I was frequenting my local drinking establishment the other week, when an excitable barman began goading us into a corner of the room where a Wii was set up. I frowned and took a generous swig of my drink; I would have put money on the game being either Wii Sports or Mario and Sonic at the Olympics - the only two games that pubs round my neck of the woods seem to own. I knew I was wrong when the girls in my little drinking group ran to grab a Wii-mote, giggling inanely as they went. Just Dance appeared on the screen and I rolled my eyes. "I wouldn't play that in public if my life depended on it!" I muttered to a friend of mine, who grunted in agreement. Two hours, three beers and a shot of Disarano later, and my friend and I were dancing along to Katy Perry, with inane grins plastered across our little red faces.
Just Dance is inexplicably good fun with a few pints swishing around the old stomach, but the truth of the matter is that it's not a great dancing game. It merely monitors the movements of the Wii-mote, ignoring genuine talent at moving your body in time to music. Spending some time with Harmonix's Dance Central really brings the shortcomings of Ubisoft's title to the surface – this is how all dance games need to be from this point forward. Controllers and mats have no place in the genre anymore; with Kinect, Harmonix has single-handedly redefined an entire genre.
Of course this wasn't really possible before Kinect, so a dancing game of this calibre has never really been feasible until now. In that respect I might have been a tad unfair on Just Dance, but it's incredibly ugly and unresponsive in comparison. With Dance Central, every move you make is tracked with the camera, from an exaggerated thrust of the arms to a subtle rotation of the hips. While Just Dance lets you get away with mindless Wii-mote waggling, Dance Central expects you to copy a routine down to the smallest detail.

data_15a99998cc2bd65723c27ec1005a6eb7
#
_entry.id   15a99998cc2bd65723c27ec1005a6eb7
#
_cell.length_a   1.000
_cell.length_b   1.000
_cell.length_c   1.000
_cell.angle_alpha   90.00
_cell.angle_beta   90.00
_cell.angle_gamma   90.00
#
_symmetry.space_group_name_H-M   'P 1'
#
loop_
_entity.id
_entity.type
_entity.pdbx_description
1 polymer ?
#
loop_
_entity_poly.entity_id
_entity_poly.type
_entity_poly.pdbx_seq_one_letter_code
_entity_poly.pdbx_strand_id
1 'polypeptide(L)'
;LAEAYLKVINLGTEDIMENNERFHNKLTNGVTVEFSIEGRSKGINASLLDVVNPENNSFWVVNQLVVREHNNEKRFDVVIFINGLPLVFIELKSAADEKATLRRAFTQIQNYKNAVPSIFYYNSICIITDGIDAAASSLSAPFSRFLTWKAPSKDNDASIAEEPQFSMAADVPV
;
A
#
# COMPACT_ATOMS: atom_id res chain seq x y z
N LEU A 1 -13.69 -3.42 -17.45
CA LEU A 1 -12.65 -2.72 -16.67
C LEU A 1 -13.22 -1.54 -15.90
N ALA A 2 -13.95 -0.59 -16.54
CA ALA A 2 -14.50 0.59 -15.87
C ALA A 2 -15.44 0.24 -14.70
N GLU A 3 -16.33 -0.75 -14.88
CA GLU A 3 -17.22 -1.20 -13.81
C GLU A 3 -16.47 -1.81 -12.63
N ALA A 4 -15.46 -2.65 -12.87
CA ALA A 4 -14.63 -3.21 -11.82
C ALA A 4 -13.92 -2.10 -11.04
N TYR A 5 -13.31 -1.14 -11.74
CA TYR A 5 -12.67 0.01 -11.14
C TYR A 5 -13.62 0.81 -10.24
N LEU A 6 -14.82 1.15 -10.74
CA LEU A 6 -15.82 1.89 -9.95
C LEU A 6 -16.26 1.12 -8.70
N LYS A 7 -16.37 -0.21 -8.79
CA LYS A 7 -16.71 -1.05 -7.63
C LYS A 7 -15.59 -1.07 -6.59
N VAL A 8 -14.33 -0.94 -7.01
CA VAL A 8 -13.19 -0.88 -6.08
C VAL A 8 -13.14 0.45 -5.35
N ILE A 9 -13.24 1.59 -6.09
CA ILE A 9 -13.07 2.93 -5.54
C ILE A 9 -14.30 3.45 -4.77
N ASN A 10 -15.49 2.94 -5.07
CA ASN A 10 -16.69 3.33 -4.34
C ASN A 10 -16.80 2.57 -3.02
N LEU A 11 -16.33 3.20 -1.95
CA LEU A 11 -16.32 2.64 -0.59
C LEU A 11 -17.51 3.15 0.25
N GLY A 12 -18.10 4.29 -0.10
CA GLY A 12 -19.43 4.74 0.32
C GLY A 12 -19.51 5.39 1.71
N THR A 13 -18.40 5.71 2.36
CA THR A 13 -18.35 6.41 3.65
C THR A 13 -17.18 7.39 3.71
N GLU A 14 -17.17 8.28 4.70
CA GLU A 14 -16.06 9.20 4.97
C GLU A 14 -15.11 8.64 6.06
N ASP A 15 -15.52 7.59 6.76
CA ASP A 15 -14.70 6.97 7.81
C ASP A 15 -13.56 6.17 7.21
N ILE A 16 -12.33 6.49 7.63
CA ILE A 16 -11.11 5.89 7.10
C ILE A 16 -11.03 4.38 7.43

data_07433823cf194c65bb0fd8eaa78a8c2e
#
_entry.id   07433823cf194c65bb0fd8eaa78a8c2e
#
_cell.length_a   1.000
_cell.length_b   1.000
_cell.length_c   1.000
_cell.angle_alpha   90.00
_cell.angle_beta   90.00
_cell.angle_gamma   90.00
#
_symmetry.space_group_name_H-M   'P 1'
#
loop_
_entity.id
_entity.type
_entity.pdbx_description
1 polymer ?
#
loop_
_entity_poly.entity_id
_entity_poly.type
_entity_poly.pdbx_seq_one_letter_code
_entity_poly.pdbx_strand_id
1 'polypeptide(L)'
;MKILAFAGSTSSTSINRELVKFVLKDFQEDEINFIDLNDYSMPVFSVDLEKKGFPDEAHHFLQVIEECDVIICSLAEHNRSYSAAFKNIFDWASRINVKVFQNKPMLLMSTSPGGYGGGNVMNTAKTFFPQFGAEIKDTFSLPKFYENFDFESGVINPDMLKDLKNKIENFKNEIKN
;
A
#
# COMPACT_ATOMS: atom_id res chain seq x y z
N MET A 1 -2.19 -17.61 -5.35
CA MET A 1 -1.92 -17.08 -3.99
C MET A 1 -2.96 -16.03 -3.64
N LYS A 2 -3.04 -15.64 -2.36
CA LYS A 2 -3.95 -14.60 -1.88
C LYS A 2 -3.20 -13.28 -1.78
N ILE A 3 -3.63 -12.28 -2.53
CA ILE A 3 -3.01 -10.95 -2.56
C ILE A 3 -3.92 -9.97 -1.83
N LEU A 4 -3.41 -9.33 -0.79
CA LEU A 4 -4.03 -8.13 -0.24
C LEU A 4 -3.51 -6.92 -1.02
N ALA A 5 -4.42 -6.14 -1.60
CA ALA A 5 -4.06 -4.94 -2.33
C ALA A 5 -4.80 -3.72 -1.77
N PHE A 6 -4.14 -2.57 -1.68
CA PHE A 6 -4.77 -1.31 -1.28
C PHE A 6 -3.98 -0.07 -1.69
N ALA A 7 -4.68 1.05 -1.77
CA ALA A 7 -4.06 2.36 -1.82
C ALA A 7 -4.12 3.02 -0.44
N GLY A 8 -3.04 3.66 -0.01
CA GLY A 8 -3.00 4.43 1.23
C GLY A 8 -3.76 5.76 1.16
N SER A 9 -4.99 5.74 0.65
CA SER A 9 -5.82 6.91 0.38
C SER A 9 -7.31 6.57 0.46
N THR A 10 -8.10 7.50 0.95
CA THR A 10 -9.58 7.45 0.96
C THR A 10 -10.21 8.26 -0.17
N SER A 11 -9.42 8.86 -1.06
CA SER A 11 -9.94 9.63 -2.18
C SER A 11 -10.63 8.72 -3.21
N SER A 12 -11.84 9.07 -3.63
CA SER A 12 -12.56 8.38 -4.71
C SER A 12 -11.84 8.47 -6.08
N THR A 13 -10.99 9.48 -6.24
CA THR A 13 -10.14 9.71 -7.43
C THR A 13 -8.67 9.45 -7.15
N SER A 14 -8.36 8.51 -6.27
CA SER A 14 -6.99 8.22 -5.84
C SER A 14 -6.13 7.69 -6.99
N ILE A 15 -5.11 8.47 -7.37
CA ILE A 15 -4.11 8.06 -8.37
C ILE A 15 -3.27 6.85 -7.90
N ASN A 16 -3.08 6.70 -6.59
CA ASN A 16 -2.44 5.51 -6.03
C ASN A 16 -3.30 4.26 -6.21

It's probably worth explaining the game in terms of Guitar Hero, as it shares more with its instrumental cousin than it does with Just Dance. Flashcards scroll up the right hand side of the screen, each showing a diagram of a specific dance move. As a card reaches the top of the screen, the idea is to execute that action, much like how you'd pull off a note as it crossed the bar of the Guitar Hero stave. Depending on how well you mimic the move, you'll get a yellow, green or blue score – yellow being average, green being good and blue being flawless. Stringing together flawless dance moves will build a multiplier, which will of course lead to bigger scores. A boom-box in the bottom left-hand corner of the screen tracks your score, with a familiar five-star score system.
Things quickly get very difficult. It's entirely comparable to that moment you first try Guitar Hero on hard, and all those notes come whizzing down the screen and your brain turns to mush. The only difference is instead of staring dumbfounded at the neck of a plastic guitar, you'll be flailing around in front of the TV like somebody in the process of turning to jelly. At these moments, it's worth taking the time to play the track in Breakdown mode, which is like having your very own choreographer explain the routine to you. Each move is slowed down and explained in detail, and once learnt you'll be asked to put them all together in a recap routine. It's more than just a tutorial, though, it's the practice required to tackle a song on higher difficulties (which in my case was anything above easy). It's the learning process you'll need to go through to be any good at the game. Ultimately, it's what real dancers do every time they're given a new routine.
After repeated play, you'll learn the flashcards off by heart and barely need to look at the right hand side of the screen to play. For the hardcore dance master, flashcards can even be turned off – but with over 600 moves to master, you'll need a pretty good memory to play without them. Still, it's entirely doable, which I found out firsthand. After performing Cascada's 'Evacuate the Dance Floor' about nine times in a row to get the four star rating I needed, even I was finding I could mimic the routine without looking.